By LARRY VAUGHT
New Louisville coach Scott Satterfield is quickly building a reputation with some Kentucky high school football coaches —but it is not the type or reputation or relationship a coach would normally want.
Coaches Doug Preston of state champion Franklin-Simpson and Josh Jaggers of Larue County are both miffed that scholarship offers were withdrawn to their players who verbally committed to the Cardinals in the spring only 10 days before the national signing date.
Offensive lineman Jack Randolph of Franklin-Simpson was the third player in the 2019 recruiting class to verbally commit to then Louisville coach Bobby Petrino on April 16. Larue linebacker/running back Anthony Adkins did the same in mid-June.
Randolph was driving home from an all-star football game he played in Sunday when he found out his scholarship offer was no longer valid. Adkins got word the same date. Preston said Randolph was told he didn’t have the “measurables” that Satterfield wanted.
Preston made no attempt to hide his feelings and went on a social media rant, especially since Satterfield never talked to his player. Neither did athletics director Vince Tyra. Jaggers said it was the same scenario for Adkins.
Preston called it a “pathetic, gutless, garbage move” on Twitter by Satterfield, who came to Louisville from Appalachian State. He said he would tell his players they could not trust Louisville because of this “low class move” by the new head coach.
“This isn’t about football — it’s about honor, loyalty and respect to a commitment. Something we place high value on in our football program. And something @UofLFootball should as well,” Preston posted on Twitter. “They want commit and loyalty from kids but the adults show no loyalty!! So who’s the kid in these scenarios!!”
Jaggers said Louisville’s move has left a “bad taste” with those at Larue.
“Under this new staff I’ll just say that they’ll have some bridges to repair around here because this community is so tight,” the Larue coach said. “Anthony is looked to as a son, and close friend to many around here. Here is an in-state kid that as soon as he got the offer wasted little to no time. He committed and was a firm one from almost the very day he was offered in June.”
Adkins has already been accepted to the Speed School of Engineering at Louisville. He also had an offer to West Point that he turned down with his commitment to Louisville. Randolph also plans to be an engineer — he turned down a scholarship offer to Stanford because of his commitment to the Cards. He made a 33 on his ACT and planned to graduate this month and enroll at Louisville in January before Preston said the “rug was pulled out from under him” by Satterfield.
Preston said Randolph didn’t apply for academic scholarships he likely would have received because he was set with the football scholarship to Louisville — and was told by Louisville officials that his scholarship would be honored even after Petrino was fired before the season ended. Now the deadline has passed for applying for most academic scholarships.
Both coaches have already had college coaches contact them about their players, but they also know signing day is Dec. 19 and not many high level Division I scholarships will be left after the early signing period ends.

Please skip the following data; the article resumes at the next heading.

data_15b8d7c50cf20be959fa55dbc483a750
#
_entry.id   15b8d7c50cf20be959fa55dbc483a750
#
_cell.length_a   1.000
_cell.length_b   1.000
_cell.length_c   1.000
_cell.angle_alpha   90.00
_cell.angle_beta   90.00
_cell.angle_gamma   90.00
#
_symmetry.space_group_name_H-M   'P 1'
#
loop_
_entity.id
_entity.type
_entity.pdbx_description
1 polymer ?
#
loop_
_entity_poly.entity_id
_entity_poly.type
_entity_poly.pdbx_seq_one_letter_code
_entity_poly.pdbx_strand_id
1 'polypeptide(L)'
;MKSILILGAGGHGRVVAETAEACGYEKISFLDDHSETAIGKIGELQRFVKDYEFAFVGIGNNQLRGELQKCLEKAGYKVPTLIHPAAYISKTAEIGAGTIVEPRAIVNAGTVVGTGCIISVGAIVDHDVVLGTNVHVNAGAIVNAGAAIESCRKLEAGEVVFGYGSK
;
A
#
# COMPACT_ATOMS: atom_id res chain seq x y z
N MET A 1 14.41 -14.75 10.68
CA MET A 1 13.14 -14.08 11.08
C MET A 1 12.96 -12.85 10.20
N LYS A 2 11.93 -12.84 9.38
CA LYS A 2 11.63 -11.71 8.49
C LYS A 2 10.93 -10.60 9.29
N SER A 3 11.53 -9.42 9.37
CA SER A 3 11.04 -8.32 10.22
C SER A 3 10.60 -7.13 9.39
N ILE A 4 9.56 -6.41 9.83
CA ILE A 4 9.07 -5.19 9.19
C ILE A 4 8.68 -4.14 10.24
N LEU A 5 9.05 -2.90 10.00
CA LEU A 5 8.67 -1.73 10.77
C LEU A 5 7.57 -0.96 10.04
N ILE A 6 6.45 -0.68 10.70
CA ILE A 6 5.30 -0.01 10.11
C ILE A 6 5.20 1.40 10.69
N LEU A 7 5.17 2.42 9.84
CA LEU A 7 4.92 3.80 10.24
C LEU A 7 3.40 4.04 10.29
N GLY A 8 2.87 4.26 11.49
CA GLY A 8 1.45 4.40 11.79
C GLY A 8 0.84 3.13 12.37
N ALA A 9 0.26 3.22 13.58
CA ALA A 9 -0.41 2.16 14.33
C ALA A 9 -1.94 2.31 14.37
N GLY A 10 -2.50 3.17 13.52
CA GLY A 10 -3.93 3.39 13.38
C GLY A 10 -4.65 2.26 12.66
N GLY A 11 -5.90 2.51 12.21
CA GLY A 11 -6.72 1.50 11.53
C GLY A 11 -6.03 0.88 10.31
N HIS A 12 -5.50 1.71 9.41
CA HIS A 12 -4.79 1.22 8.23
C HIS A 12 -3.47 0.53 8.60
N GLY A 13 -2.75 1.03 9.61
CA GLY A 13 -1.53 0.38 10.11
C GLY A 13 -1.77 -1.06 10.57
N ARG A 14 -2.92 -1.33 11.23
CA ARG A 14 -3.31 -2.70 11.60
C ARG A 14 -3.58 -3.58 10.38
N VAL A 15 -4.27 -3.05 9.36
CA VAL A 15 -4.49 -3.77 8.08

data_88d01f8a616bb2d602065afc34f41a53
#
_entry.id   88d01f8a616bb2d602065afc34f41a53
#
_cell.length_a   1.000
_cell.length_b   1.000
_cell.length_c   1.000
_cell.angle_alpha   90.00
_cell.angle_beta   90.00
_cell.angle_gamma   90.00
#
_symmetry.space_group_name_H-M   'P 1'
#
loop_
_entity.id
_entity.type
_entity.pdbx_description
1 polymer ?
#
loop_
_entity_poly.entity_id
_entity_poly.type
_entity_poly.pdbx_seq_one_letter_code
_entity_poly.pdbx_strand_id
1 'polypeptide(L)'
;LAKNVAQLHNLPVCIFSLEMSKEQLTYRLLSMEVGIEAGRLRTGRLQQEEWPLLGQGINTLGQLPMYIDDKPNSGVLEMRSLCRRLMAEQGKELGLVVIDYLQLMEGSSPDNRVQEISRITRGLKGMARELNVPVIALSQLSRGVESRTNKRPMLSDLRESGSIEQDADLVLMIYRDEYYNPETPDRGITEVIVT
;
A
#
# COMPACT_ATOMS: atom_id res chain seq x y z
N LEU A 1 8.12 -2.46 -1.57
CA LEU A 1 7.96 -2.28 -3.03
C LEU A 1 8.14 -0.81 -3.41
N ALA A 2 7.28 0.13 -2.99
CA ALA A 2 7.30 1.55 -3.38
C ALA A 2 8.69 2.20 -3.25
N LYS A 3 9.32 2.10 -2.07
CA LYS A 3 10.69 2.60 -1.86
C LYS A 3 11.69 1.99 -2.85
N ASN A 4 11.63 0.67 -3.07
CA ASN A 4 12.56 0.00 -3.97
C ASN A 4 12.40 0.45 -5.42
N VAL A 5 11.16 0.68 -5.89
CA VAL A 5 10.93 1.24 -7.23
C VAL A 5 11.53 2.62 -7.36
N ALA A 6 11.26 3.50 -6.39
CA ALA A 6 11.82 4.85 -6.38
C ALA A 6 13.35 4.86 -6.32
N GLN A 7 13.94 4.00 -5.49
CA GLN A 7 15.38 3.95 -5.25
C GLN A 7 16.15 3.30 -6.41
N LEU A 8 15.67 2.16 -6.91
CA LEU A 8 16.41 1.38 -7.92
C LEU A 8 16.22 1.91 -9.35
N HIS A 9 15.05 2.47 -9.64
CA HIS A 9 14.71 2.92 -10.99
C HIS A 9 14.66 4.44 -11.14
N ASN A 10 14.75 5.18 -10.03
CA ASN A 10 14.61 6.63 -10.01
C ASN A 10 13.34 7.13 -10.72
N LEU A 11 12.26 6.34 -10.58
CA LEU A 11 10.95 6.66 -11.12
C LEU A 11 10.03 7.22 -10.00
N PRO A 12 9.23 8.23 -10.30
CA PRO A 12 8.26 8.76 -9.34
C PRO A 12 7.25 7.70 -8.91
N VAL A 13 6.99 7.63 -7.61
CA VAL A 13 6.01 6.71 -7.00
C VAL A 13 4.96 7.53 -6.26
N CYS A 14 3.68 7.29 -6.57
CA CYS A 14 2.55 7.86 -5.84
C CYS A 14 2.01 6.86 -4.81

“If West Point thinks you are good enough both as a person and a player, then you must be doing something right. He’s going to be just fine and then some,” Jaggers said about Adkins. “Louisville’s loss will be somebody’s big-time gain. He’s a brilliant young man, with a high character and a skill set that’s just as good. He could end up playing no telling what positions by the time his college career is over.”
Preston said it’s still hard to understand when other Louisville commits were “jumping ship” that the Cardinals bailed on two in-state players who had stayed firm in their commitments for months.
“There was no forewarning about this at all,” Preston said. “Jack’s focus was on our team. He had his UofL offer and was set to sign. He focused on helping us win a state title. Then we are hit out of left field with his.
“He is going to be just fine but it still doesn’t make this right to do this so late, or even the way it was done. Just shoot straight with the kid. If the new head coach doesn’t think he’ll fit the system, tell him that but also honor the offer it he still wants to come.
“This is just a business to them (college coaches). But it is not a business to the kid who made the commitment. He’s not getting paid to play. He’s just a high school kid. To us, it was not about playing time. It’s about education. I guess we have just been lucky this has not happened to us before. But how can we ever trust anybody recruiting for Louisville after the way he just got kicked to the curb at the last minute?”
Jaggers, who played at Kentucky before transferring to Campbellsville University to finish his career, understands the demands of Division I football. However, he also understands what is right and what is not.
“I understand from being at that level that it’s a cut-throat type business for both coaches and players, but how this was all handled is just bad business in my eyes,” Jaggers said.